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Canada's health care: premiers gather in Victoria to discuss system's future

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Never mind that I personally have rarely seen "innovation" arise from any committee - that's just my experience - the premiers' new tactic seems to be appealing to seniors.

The hope, it's assumed, is to win over that demographic, who tend statistically to vote Conservative. Will it work? In a few hours, we'll hear again from the premiers, but any dramatic announcement seems unlikely at this point. Stay tuned.


Monday, January 16: 3 p.m.

The media room is quieting down now as premiers continue their meetings into the afternoon. Around 1 p.m., B.C. Premier Christy Clark announced that in only a few hours of meetings, premiers had reached agreement on one thing: the federal government's unilateral decision to gut medicare over several decades, and to step back from the health care table, is a Bad Thing.

The question remains of how far that unity will go, if Prime Minister Stephen Harper refuses to budge, as seems likely considering his tough stance on medical costs.

On top of that, Clark has continued downplaying wide differences between provinces, with some vociferously opposed to the Conservatives' cuts, and others (particularly in the West) expressing concerns about the form the decision took (unilateralism) and the issue of seniors' cost to the health system.

Clark's concerns seem much easier for Harper to compromise on, should he decide to pull out the rug from under this stated "unity."

But I spoke with critics outside the proceedings, who expressed some hope that Clark came around from her previous position praising the federal government. Will she stick it out, though? asked Maude Barlow, of the Council of Canadians, when I sat down for an interview with her.

The increasingly tight government communications machine is evident here, and other reporters in the media room were moments ago bemoaning the loss of access to politicians that used to exist in previous decades. Everything is now stage-managed - we weren't even allowed to attend a government photo op outside.

Tonight, I'm attending a public town hall on health care, and will bring you news from there on the live blog. Stay tuned.

 

10:30 a.m.

The morning in Victoria started with a slushy walk to the premiers' conference, with a dusting of snowfall across the city (and much more expected tonight). As I arrived at the Laurel Point Inn, a cluster of twenty-somethings with red umbrellas gathered by the waterfront. 

I assumed it was a protest of some sort, but from a distance worried that it might in fact be a quarantined group of journalism students holed up in a hotel only blocks away with a mass outbreak of norovirus. Perhaps, I thought, the red umbrellas are a warning to stay away.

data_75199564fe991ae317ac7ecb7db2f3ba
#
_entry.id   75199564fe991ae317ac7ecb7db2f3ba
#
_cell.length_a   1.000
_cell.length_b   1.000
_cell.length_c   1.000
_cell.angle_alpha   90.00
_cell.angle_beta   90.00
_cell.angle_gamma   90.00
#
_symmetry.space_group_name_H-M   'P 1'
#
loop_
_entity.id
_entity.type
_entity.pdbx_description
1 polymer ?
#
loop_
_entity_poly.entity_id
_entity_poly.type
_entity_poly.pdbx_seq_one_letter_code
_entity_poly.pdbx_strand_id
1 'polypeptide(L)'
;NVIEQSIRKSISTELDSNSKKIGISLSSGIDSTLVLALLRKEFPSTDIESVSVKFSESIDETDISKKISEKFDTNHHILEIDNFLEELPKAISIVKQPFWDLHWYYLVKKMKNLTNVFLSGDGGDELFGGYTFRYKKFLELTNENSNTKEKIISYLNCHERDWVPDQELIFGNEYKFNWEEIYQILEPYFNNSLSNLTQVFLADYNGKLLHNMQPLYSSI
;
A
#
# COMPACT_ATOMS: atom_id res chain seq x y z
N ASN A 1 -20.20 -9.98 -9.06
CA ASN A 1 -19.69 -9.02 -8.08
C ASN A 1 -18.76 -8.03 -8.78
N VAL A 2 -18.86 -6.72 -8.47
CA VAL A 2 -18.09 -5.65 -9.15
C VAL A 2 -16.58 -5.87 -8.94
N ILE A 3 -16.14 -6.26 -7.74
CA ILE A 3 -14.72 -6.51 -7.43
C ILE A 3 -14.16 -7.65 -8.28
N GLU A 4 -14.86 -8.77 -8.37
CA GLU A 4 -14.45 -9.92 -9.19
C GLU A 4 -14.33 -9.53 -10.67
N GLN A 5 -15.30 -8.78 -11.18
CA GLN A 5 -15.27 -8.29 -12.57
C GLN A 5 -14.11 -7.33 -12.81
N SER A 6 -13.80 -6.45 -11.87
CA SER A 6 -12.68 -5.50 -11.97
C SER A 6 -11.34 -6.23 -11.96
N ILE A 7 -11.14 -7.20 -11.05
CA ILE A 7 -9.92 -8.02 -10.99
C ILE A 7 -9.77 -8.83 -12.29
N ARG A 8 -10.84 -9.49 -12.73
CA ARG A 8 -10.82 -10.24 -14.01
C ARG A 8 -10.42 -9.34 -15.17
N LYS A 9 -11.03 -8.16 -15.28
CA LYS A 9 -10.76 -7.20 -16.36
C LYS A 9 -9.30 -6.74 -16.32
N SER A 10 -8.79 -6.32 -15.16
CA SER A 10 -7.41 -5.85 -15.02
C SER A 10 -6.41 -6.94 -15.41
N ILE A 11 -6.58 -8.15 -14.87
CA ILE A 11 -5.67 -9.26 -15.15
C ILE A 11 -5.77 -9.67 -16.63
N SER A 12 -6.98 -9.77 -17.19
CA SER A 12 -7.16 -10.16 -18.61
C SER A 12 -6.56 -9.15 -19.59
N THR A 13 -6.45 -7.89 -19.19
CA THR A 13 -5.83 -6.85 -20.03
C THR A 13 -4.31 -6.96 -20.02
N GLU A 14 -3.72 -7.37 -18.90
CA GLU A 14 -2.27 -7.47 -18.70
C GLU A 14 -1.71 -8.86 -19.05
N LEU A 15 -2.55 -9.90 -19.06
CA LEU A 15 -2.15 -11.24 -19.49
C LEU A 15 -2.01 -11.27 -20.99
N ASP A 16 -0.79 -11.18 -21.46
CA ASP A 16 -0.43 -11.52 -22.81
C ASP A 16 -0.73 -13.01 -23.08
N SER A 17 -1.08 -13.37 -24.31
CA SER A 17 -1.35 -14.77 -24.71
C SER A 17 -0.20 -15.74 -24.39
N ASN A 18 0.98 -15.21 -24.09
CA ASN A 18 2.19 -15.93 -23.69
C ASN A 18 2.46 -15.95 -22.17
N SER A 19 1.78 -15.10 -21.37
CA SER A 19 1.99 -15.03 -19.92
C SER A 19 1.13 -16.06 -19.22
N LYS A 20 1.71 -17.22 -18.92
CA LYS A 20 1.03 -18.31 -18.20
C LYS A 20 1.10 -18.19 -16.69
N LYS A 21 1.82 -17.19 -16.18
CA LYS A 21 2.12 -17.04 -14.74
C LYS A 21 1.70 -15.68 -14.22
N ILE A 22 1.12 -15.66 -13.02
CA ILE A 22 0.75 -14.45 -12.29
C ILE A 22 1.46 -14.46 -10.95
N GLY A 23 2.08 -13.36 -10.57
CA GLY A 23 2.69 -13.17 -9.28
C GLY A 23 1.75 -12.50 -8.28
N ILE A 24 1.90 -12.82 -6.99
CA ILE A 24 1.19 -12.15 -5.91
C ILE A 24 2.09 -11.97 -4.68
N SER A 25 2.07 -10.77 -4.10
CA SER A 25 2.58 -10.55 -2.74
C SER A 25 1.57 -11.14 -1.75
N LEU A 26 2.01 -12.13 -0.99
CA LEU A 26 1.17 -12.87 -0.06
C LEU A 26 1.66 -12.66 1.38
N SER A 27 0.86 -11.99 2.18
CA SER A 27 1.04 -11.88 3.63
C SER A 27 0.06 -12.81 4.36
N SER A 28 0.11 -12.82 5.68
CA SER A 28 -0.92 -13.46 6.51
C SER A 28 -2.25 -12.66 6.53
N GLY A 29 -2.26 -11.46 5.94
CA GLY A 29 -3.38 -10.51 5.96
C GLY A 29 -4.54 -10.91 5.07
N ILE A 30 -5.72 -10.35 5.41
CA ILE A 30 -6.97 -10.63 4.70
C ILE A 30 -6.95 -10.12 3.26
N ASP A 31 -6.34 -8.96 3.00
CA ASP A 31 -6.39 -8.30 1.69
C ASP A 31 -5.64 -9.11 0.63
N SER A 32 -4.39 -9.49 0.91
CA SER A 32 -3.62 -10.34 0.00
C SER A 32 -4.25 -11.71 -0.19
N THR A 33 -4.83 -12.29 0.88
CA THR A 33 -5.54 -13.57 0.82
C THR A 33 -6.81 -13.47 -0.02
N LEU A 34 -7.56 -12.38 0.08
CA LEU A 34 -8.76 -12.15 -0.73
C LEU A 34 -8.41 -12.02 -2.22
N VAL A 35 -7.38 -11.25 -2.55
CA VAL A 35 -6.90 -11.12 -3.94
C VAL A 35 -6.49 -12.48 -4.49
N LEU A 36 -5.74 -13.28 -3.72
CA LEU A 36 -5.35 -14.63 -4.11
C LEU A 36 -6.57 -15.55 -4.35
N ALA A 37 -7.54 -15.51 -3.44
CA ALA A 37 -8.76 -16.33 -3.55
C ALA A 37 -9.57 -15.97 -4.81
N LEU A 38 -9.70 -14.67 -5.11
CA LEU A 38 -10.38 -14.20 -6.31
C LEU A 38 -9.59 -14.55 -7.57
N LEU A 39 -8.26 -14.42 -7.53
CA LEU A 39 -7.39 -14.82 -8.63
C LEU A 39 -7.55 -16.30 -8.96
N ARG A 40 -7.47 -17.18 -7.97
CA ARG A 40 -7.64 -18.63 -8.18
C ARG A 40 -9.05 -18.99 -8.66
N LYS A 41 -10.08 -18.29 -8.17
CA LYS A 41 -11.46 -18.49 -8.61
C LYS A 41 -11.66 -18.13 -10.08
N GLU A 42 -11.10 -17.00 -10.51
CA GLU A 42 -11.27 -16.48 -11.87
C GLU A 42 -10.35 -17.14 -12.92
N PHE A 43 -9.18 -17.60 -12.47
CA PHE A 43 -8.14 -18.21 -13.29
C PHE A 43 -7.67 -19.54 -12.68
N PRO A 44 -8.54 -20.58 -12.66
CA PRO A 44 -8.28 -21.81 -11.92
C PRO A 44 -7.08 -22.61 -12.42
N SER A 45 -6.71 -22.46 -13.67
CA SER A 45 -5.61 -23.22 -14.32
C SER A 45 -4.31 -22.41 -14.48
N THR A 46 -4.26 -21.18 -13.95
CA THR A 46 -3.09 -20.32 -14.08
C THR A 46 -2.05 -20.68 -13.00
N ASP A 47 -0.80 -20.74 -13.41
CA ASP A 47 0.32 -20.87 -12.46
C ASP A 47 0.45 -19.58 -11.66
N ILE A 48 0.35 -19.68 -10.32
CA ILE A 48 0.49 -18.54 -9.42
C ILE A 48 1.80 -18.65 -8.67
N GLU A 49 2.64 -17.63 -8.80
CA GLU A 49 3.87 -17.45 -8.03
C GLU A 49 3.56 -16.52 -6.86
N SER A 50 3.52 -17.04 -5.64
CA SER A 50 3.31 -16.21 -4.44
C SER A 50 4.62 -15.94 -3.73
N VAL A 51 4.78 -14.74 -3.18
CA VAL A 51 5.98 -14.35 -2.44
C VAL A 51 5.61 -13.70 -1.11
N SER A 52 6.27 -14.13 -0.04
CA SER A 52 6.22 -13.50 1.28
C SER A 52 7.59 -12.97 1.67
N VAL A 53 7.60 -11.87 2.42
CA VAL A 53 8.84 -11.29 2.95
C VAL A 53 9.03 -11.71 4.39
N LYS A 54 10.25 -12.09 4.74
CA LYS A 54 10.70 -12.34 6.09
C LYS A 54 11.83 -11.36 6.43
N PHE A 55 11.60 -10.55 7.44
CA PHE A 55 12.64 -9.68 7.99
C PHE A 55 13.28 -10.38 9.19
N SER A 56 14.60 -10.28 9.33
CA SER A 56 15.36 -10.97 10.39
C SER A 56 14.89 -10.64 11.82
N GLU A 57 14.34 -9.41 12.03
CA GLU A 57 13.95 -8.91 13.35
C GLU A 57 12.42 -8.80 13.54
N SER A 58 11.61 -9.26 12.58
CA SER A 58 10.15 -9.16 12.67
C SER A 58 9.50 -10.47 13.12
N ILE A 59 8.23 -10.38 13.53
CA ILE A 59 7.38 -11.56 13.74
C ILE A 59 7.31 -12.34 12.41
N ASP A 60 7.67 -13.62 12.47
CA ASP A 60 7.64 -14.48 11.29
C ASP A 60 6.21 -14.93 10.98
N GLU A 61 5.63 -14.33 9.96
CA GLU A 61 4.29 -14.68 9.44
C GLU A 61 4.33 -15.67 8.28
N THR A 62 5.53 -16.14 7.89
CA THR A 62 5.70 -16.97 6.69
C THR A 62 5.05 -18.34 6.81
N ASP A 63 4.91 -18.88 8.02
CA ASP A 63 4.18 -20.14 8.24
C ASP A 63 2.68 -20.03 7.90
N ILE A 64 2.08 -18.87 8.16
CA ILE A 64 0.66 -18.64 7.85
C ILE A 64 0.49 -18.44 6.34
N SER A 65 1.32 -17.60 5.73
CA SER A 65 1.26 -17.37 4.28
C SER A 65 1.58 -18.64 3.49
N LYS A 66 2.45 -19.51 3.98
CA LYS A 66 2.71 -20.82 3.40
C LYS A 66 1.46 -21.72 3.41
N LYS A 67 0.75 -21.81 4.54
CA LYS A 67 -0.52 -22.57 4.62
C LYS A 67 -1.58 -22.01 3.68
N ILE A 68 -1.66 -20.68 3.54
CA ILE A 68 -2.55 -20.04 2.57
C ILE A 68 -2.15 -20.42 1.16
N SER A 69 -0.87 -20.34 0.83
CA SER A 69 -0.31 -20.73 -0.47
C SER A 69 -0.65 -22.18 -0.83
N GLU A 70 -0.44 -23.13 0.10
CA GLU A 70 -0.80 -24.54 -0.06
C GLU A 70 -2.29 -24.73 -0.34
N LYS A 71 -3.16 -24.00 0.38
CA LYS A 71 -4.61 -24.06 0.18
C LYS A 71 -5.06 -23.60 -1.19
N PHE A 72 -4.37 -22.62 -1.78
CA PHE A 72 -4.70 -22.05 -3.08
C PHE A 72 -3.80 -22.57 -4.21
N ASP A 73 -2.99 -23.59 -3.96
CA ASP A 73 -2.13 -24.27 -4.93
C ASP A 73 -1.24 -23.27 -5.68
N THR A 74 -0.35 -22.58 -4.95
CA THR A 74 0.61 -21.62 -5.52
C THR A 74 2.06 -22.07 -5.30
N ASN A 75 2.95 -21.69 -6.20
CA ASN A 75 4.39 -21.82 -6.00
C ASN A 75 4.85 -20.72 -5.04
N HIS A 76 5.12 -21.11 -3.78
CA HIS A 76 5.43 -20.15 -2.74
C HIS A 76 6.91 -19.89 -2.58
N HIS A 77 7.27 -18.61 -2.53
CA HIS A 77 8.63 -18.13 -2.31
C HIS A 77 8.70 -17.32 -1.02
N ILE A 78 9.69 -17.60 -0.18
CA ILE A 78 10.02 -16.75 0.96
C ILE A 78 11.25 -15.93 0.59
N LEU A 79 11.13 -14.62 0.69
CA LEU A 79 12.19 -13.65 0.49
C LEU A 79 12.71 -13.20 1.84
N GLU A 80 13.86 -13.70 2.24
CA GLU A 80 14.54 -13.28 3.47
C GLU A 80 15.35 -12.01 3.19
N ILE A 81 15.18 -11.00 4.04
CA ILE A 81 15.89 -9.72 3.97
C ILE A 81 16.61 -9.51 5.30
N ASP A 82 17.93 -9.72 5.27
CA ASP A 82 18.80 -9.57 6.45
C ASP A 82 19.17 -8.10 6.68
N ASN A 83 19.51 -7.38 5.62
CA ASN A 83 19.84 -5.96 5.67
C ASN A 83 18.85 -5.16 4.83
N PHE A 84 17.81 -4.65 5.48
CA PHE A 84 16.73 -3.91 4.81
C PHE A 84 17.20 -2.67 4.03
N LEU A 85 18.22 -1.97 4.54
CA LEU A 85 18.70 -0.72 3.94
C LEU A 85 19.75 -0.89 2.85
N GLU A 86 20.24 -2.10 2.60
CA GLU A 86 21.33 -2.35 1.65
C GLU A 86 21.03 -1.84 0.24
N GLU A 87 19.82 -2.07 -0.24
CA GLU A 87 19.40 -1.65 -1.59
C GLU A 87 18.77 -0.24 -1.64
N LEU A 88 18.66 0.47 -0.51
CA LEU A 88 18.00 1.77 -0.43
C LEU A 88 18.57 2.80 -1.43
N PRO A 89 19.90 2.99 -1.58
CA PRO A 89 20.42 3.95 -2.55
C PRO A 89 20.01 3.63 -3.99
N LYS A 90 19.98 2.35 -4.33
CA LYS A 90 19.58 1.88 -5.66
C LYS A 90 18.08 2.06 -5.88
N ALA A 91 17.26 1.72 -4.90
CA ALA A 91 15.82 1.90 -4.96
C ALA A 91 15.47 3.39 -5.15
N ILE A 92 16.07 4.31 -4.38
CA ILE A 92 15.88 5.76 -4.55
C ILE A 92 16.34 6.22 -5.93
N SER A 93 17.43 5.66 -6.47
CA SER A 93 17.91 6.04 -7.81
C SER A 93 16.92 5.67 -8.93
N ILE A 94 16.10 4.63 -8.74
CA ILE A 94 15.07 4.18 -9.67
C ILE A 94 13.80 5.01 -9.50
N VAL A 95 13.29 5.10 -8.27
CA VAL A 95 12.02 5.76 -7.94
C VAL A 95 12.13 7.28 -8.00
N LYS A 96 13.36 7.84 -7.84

Luckily I ran into the assistant for MP Libby Davies, who explained that it was a group of students in support of public health care. I spoke to several senior medical students who said that health care needs reform -- but not in the direction Prime Minister Stephen Harper is taking it with his hands-off approach.

First-off on the schedule was a press conference with Quebec premier Jean Charest, who lambasted Harper's cuts to provincial transfers and new funding formula. In the strongest words yet of the two-day meetings, Charestexpressed outrage at the Conservatives' unilateral and surprise imposition of a funding formula:

“We have always in Canada, because of our federal system of government, had a dialogue on this, an exchange of information, a dialogue and decisions were made," Charest told us. "Never have I witnessed a process by which the federal government, as they did only a few weeks ago here in Victoria, come in and said 'This is it.'"

It is clear that B.C. premier Christy Clark's downplaying of divisions among the provincial and territorial leaders last night -- when she took us journos on a tour of a Victoria hospital -- is contradicted in reality by substanial chasms over how to deal with the federal government.

Next up, a photo op of the premiers in their meeting. We had to wait until they finished their breakfasts, no doubt a final chance for one-on-one networking before formal meetings began. So we waited... and waited... and waited.

It was a long breakfast.

Finally we got the green light to hit the elevators, split into still photographers (my group) and video news -- with the warning: "You have only two minutes with the premiers, we have a timer" (cellphone clock waved in air), no delays allowed.

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